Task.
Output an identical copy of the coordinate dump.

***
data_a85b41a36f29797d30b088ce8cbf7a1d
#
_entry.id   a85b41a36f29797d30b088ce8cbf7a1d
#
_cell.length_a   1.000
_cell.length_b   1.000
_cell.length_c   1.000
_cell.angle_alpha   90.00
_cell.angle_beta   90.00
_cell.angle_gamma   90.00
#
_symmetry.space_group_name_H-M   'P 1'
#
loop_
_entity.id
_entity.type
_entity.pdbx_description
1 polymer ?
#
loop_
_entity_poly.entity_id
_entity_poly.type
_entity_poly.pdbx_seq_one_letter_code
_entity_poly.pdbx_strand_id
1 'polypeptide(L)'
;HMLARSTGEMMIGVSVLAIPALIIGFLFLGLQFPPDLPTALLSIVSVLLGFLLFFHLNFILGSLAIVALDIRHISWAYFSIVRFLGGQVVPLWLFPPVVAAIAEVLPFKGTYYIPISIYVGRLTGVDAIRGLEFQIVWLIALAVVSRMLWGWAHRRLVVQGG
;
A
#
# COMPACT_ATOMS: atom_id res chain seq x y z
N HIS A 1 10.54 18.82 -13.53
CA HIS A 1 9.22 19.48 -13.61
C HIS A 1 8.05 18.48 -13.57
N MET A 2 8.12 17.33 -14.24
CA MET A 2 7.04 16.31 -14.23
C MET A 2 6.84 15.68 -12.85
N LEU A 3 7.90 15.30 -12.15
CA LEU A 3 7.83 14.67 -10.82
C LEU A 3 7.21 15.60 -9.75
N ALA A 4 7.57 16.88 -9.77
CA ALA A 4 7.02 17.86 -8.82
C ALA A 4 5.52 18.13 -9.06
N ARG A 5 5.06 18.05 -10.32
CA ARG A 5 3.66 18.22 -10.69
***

data_a85b41a36f29797d30b088ce8cbf7a1d
#
_entry.id   a85b41a36f29797d30b088ce8cbf7a1d
#
_cell.length_a   1.000
_cell.length_b   1.000
_cell.length_c   1.000
_cell.angle_alpha   90.00
_cell.angle_beta   90.00
_cell.angle_gamma   90.00
#
_symmetry.space_group_name_H-M   'P 1'
#
loop_
_entity.id
_entity.type
_entity.pdbx_description
1 polymer ?
#
loop_
_entity_poly.entity_id
_entity_poly.type
_entity_poly.pdbx_seq_one_letter_code
_entity_poly.pdbx_strand_id
1 'polypeptide(L)'
;HMLARSTGEMMIGVSVLAIPALIIGFLFLGLQFPPDLPTALLSIVSVLLGFLLFFHLNFILGSLAIVALDIRHISWAYFSIVRFLGGQVVPLWLFPPVVAAIAEVLPFKGTYYIPISIYVGRLTGVDAIRGLEFQIVWLIALAVVSRMLWGWAHRRLVVQGG
;
A
#
# COMPACT_ATOMS: atom_id res chain seq x y z
N HIS A 1 10.54 18.82 -13.53
CA HIS A 1 9.22 19.48 -13.61
C HIS A 1 8.05 18.48 -13.57
N MET A 2 8.12 17.33 -14.24
CA MET A 2 7.04 16.31 -14.23
C MET A 2 6.84 15.68 -12.85
N LEU A 3 7.90 15.30 -12.15
CA LEU A 3 7.83 14.67 -10.82
C LEU A 3 7.21 15.60 -9.75
N ALA A 4 7.57 16.88 -9.77
CA ALA A 4 7.02 17.86 -8.82
C ALA A 4 5.52 18.13 -9.06
N ARG A 5 5.06 18.05 -10.32
CA ARG A 5 3.66 18.22 -10.69